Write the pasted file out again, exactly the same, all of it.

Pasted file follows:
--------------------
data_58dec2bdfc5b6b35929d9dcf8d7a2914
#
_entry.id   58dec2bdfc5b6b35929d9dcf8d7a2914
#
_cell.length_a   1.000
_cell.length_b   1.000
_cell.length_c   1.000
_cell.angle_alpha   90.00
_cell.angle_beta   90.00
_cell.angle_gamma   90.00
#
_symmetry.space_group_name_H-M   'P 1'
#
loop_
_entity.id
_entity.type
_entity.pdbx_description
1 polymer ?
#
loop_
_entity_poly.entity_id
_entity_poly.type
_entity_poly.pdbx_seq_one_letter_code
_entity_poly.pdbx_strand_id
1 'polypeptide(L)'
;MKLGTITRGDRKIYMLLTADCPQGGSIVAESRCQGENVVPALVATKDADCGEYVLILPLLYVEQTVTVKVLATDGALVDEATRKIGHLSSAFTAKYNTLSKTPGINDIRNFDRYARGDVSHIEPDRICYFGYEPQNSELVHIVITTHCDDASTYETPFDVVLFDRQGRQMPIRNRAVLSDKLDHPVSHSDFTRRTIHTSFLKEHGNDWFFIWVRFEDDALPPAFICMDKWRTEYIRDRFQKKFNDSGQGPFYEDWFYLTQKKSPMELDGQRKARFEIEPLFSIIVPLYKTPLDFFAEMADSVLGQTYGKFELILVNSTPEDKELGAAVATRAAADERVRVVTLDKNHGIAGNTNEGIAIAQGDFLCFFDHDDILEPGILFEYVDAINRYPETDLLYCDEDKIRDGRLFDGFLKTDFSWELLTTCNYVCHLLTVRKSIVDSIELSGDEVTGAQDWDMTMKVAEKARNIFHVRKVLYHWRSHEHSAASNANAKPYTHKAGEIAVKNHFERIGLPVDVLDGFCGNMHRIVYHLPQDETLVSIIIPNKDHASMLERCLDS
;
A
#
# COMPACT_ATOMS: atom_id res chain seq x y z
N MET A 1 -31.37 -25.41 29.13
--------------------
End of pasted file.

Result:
data_58dec2bdfc5b6b35929d9dcf8d7a2914
#
_entry.id   58dec2bdfc5b6b35929d9dcf8d7a2914
#
_cell.length_a   1.000
_cell.length_b   1.000
_cell.length_c   1.000
_cell.angle_alpha   90.00
_cell.angle_beta   90.00
_cell.angle_gamma   90.00
#
_symmetry.space_group_name_H-M   'P 1'
#
loop_
_entity.id
_entity.type
_entity.pdbx_description
1 polymer ?
#
loop_
_entity_poly.entity_id
_entity_poly.type
_entity_poly.pdbx_seq_one_letter_code
_entity_poly.pdbx_strand_id
1 'polypeptide(L)'
;MKLGTITRGDRKIYMLLTADCPQGGSIVAESRCQGENVVPALVATKDADCGEYVLILPLLYVEQTVTVKVLATDGALVDEATRKIGHLSSAFTAKYNTLSKTPGINDIRNFDRYARGDVSHIEPDRICYFGYEPQNSELVHIVITTHCDDASTYETPFDVVLFDRQGRQMPIRNRAVLSDKLDHPVSHSDFTRRTIHTSFLKEHGNDWFFIWVRFEDDALPPAFICMDKWRTEYIRDRFQKKFNDSGQGPFYEDWFYLTQKKSPMELDGQRKARFEIEPLFSIIVPLYKTPLDFFAEMADSVLGQTYGKFELILVNSTPEDKELGAAVATRAAADERVRVVTLDKNHGIAGNTNEGIAIAQGDFLCFFDHDDILEPGILFEYVDAINRYPETDLLYCDEDKIRDGRLFDGFLKTDFSWELLTTCNYVCHLLTVRKSIVDSIELSGDEVTGAQDWDMTMKVAEKARNIFHVRKVLYHWRSHEHSAASNANAKPYTHKAGEIAVKNHFERIGLPVDVLDGFCGNMHRIVYHLPQDETLVSIIIPNKDHASMLERCLDS
;
A
#
# COMPACT_ATOMS: atom_id res chain seq x y z
N MET A 1 -31.37 -25.41 29.13